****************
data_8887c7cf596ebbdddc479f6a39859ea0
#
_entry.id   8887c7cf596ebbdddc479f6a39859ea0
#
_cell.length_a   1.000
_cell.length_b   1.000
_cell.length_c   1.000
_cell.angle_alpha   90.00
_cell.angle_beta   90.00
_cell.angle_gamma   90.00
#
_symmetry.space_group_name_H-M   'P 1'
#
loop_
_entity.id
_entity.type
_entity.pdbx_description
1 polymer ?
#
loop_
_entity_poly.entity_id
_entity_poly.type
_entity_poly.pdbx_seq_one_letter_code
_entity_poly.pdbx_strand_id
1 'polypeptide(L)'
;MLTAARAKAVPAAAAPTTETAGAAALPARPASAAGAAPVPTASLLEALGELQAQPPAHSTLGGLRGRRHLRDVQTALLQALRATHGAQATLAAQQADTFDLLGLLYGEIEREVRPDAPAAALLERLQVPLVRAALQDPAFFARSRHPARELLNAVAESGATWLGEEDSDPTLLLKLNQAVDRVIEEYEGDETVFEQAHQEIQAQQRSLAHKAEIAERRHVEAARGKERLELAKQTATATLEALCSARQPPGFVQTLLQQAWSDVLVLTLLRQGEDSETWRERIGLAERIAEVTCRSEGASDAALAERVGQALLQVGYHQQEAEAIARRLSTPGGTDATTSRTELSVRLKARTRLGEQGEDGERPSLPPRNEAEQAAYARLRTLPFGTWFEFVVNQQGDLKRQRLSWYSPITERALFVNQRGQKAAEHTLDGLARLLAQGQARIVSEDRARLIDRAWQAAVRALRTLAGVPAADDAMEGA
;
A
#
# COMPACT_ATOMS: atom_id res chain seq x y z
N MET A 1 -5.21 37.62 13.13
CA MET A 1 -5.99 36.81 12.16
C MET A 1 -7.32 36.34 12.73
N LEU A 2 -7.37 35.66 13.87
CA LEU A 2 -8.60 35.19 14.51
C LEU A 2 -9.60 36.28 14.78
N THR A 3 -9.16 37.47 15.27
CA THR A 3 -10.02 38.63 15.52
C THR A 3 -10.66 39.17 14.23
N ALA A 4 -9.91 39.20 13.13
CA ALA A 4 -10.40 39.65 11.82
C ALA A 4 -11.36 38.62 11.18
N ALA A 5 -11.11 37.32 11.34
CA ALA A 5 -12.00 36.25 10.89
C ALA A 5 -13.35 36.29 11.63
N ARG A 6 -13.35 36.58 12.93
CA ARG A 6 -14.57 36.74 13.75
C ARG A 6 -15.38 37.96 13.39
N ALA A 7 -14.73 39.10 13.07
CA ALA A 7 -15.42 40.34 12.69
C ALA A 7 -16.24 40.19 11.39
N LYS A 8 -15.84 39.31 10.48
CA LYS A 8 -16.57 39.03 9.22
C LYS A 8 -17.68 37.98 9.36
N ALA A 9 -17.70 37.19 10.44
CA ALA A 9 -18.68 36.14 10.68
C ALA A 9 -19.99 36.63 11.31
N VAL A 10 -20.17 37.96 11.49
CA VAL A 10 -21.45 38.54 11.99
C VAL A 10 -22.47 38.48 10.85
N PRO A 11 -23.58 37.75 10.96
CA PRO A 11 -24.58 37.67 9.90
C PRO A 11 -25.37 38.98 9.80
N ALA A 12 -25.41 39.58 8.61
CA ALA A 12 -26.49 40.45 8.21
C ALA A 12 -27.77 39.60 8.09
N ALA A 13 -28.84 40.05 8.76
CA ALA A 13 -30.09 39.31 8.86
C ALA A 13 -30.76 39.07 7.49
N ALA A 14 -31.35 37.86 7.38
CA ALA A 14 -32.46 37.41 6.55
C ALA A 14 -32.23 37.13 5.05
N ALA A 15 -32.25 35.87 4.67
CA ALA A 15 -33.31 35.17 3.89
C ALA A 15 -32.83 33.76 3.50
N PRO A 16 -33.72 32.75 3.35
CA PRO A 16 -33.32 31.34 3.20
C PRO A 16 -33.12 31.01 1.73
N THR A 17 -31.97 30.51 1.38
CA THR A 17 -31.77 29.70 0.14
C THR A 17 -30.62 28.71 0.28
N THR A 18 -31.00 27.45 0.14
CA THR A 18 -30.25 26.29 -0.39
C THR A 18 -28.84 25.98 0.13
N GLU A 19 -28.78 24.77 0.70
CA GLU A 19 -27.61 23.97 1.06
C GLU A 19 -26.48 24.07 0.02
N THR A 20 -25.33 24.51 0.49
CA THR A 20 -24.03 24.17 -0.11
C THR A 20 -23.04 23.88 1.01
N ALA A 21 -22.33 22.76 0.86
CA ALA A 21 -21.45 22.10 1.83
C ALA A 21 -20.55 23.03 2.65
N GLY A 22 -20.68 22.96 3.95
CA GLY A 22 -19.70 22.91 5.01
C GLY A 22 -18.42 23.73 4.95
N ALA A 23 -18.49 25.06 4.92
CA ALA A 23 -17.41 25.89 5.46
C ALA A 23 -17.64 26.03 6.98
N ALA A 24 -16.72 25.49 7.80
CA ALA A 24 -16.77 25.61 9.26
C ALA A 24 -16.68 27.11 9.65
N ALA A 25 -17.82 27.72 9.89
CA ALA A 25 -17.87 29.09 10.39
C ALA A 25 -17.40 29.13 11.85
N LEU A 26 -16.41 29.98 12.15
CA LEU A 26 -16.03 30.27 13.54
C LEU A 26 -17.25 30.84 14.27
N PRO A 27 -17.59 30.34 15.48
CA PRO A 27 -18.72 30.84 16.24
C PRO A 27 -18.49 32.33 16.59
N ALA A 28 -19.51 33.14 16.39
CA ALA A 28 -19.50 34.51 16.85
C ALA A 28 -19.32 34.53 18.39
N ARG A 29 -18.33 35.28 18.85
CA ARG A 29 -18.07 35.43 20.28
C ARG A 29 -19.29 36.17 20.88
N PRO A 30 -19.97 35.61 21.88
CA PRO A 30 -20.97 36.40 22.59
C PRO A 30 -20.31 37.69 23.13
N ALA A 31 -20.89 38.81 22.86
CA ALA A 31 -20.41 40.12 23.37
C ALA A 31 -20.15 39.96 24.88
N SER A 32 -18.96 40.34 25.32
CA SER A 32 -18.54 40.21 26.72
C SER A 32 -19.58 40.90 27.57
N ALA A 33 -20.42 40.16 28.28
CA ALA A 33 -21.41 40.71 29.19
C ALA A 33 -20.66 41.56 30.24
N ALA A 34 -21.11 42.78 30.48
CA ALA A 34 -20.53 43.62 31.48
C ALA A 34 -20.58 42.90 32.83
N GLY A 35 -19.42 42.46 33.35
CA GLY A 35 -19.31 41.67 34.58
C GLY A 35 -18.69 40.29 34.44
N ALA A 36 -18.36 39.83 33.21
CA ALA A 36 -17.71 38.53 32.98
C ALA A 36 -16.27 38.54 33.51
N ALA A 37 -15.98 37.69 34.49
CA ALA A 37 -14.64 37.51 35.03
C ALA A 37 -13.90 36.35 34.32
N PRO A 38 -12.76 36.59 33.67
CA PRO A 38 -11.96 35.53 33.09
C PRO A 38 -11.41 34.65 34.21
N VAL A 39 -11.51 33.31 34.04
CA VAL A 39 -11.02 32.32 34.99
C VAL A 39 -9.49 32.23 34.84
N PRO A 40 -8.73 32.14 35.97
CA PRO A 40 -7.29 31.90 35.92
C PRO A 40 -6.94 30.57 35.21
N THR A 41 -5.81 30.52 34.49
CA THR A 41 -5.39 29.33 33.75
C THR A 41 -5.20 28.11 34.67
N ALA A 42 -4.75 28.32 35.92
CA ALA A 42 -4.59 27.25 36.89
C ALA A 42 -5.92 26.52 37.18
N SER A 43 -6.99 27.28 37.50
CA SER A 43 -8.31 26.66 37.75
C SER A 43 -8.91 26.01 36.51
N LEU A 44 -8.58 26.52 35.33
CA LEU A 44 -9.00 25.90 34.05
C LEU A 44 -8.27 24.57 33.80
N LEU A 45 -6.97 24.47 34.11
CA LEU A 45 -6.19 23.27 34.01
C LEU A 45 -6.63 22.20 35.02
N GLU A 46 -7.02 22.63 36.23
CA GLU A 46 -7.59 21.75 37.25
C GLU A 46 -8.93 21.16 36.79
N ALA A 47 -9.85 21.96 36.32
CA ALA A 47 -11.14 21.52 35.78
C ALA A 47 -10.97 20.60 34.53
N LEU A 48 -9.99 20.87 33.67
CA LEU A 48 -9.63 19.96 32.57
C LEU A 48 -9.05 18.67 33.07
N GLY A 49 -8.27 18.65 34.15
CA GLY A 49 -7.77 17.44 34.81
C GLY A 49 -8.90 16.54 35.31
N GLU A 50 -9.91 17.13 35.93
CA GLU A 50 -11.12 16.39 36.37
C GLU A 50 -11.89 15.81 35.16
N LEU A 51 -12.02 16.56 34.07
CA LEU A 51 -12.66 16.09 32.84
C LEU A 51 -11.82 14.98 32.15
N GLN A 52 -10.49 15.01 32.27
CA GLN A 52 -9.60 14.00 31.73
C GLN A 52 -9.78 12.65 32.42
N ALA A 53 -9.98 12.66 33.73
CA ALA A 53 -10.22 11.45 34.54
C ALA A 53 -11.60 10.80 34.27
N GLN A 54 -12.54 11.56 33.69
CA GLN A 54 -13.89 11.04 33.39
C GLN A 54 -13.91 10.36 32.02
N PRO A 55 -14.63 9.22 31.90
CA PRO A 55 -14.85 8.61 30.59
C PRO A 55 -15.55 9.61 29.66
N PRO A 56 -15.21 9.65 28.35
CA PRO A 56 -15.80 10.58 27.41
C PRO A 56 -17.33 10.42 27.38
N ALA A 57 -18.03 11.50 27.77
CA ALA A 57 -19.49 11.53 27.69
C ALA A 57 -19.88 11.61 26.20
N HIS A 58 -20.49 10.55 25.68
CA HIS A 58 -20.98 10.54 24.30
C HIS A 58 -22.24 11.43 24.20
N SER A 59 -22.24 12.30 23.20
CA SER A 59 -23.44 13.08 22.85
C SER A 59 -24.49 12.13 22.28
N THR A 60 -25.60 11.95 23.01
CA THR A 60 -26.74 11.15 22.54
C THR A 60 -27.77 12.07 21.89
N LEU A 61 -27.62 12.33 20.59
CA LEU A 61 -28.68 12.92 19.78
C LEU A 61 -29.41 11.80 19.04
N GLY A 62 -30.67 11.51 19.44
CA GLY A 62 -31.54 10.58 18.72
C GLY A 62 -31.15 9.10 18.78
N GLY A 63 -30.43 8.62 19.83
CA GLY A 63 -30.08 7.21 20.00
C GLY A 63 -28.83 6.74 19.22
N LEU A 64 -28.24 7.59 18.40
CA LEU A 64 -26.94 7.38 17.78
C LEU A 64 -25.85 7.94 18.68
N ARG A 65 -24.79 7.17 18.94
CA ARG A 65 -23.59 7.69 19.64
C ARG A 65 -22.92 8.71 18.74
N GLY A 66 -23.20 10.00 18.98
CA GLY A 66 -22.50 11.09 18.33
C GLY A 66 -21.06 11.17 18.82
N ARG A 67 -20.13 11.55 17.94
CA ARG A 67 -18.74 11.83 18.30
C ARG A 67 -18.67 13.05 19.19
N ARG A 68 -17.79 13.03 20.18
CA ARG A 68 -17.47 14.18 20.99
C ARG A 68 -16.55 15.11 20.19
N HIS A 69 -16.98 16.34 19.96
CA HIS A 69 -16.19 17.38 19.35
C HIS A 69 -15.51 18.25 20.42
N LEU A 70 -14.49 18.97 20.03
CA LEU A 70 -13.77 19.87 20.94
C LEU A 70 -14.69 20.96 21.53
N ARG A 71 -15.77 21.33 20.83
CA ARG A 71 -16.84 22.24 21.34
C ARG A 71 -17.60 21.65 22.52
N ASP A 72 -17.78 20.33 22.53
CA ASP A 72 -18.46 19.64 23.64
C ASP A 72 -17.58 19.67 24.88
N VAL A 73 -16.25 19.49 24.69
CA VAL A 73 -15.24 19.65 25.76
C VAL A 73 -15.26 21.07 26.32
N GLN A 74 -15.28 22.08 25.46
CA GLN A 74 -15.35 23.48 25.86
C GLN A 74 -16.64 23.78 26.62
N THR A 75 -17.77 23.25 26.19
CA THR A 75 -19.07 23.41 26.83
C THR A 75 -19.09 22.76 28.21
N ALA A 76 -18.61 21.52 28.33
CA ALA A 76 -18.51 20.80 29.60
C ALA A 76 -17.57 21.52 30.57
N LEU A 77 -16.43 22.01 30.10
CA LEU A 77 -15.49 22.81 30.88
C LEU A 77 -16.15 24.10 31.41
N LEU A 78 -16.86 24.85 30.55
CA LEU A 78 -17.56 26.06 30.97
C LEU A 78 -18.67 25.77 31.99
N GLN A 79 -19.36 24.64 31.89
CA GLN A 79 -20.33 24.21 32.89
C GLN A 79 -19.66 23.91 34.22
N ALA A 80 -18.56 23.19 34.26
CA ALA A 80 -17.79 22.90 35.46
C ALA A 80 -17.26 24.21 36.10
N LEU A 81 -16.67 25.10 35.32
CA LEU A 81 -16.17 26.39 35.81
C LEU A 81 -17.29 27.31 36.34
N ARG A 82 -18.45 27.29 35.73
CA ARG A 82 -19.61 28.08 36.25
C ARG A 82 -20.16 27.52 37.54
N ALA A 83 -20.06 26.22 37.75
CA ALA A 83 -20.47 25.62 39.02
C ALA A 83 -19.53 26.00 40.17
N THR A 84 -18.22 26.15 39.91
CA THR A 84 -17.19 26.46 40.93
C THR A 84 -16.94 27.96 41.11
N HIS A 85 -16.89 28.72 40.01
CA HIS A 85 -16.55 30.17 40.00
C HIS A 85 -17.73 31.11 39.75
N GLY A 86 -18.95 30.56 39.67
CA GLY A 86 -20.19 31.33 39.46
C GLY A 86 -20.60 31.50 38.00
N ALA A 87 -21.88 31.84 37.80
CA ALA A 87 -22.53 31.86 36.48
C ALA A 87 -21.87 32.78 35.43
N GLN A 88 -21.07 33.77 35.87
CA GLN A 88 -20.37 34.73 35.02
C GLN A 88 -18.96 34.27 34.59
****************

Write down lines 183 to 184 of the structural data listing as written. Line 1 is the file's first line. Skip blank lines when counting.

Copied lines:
C LEU A 51 -11.82 14.98 32.15
N GLN A 52 -10.49 15.01 32.27